The high-profile Belt and Road summit in Beijing in May saw Indonesian President Joko Widodo trying to persuade his Chinese counterpart, Xi Jinping, to invest in the archipelago.
While billions is promised to Malaysia and the Philippines, Widodo hoped for Chinese investment to help him deliver economic growth and infrastructural promises before he faces re-election in 2019. Chinese firms, however, reportedly fear doing business in Indonesia, with problems including acquiring land, handling bureaucratic hurdles and addressing rising anti-Chinese unrest.
At a Chinese investment forum in Manado on Sulawesi, Zhao Baige, a senior Chinese diplomat, called on Widodo to offer Chinese firms tax incentives or help with public relations.
She told the recent forum: “We need to understand the policy and law relating to labour, tax and especially land. Chinese companies really want details. If there’s no land, there’s no business.”
Indonesia is part of China’s vision for creating a “maritime Silk Road”.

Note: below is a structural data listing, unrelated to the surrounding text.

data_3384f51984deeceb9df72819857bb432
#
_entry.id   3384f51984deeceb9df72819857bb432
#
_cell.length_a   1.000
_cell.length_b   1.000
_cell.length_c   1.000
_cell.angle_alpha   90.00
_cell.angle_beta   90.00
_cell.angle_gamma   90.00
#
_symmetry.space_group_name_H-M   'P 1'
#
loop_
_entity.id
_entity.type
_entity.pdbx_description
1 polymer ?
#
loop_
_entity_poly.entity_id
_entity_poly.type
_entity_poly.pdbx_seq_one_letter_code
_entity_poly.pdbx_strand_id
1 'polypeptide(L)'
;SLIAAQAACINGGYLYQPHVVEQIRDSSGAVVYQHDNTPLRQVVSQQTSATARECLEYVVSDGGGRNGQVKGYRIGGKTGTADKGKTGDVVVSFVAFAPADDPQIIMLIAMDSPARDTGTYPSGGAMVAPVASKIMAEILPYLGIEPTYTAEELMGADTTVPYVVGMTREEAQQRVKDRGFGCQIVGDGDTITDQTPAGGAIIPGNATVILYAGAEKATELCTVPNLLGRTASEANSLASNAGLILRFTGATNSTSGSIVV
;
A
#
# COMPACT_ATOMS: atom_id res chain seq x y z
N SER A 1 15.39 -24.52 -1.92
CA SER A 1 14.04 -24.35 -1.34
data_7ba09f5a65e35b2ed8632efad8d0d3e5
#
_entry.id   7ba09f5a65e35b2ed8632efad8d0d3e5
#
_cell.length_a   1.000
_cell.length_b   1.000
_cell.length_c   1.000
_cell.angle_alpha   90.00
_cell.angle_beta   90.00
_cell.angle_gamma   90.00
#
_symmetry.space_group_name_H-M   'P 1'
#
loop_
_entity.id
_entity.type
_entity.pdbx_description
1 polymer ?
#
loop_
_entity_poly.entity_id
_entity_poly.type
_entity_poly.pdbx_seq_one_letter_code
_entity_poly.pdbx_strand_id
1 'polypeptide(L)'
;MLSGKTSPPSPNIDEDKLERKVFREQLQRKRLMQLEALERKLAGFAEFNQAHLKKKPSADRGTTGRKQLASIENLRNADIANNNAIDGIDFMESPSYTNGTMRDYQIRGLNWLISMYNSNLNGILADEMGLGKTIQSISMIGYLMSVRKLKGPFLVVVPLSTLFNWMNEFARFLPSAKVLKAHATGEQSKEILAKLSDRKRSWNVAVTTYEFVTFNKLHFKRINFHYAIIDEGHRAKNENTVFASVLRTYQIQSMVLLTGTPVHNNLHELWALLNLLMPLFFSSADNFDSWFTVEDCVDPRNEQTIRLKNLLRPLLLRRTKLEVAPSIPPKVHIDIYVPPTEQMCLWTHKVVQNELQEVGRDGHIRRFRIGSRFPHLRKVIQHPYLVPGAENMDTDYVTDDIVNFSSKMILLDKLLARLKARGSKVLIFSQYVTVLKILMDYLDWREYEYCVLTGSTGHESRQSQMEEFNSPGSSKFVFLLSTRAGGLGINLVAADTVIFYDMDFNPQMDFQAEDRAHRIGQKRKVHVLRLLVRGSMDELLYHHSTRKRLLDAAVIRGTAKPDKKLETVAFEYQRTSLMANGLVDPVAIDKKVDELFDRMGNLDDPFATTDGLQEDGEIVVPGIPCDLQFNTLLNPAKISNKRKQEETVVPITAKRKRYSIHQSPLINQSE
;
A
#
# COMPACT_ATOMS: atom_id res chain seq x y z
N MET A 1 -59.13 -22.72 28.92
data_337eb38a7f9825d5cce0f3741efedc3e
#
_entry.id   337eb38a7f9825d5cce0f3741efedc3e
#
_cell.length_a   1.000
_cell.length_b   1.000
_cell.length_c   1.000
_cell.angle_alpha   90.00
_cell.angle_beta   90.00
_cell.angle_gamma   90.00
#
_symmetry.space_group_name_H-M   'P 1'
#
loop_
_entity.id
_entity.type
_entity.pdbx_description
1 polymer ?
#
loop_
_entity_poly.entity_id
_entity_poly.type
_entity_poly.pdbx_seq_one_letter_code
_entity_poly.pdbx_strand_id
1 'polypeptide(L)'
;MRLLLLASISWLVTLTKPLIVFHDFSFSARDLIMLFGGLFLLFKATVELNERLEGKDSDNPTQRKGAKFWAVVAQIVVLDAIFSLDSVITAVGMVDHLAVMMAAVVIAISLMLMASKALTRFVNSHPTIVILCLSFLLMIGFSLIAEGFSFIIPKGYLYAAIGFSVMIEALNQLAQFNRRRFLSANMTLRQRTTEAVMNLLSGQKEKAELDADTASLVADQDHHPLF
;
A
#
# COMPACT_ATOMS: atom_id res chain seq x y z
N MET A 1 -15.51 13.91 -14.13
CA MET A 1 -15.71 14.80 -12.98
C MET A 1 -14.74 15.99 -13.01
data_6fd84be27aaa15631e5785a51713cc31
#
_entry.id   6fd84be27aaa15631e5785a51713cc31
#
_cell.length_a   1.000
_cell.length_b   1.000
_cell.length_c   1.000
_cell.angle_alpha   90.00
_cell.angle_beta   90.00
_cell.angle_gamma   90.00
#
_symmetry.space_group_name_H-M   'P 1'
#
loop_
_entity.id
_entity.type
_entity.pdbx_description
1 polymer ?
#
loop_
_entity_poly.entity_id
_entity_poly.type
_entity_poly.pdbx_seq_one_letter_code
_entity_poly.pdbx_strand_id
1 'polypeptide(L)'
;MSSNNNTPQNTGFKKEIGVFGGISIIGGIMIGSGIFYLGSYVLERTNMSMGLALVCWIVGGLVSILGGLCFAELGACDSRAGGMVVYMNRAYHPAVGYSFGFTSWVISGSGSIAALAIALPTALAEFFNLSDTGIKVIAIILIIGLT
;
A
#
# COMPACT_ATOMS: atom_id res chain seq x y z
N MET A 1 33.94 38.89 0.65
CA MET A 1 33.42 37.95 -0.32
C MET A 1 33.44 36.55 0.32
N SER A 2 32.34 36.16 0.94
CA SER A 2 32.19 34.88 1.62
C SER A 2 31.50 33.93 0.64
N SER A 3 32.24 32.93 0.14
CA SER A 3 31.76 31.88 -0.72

Last month, Widodo told Xi that North Sulawesi was one of three provinces where Chinese investment should concentrate, said Tom Lembong, head of Indonesia’s investment co-ordinating board.
Beijing is reportedly providing strong financial and political backing for the move but China’s investors fear they will struggle to deliver.
“There are many permit and land-acquisition problems,” said Zou Hongxia of the state-owned China Road and Bridge Corporation, which is planning to build an industrial zone at Bitung port near Manado.
Chinese moves to build a US$5.5-billion high-speed rail link between Jakarta and Bandung are on hold because of delays acquiring the required land. Chinese train developers have far fewer problems seizing people’s land on the more repressive Chinese mainland.
Coordinating Maritime Affairs Minister Luhut Pandjaitan this week said Indonesia had offered a railway project in Bali to Chinese investors.
“We offered some projects, including railway development in Bali,” Luhut reportedly said.
Luhut said the railway would connect Denpasar to Ubud and Singaraja and aim to attract tourists. “So far tourists are concentrated in Nusa Dua in Badung regency and Denpasar. [With the railway] they will later spread to the northern part of the island.”
Chinese tourists have increasingly been taking the four-hour flight to Manado, since the launch of direct charter services last year, to visit the coral reefs of the nearby resort island of Bunaken (pictured).
“It’s been great for business and now around 40 per cent of my guests are Chinese,” said Martinus Wawanda, who runs two scuba-diving resorts in North Sulawesi.
Bunaken coral reefs are attracting increasing numbers of Chinese tourists. Picture credit: Wikimedia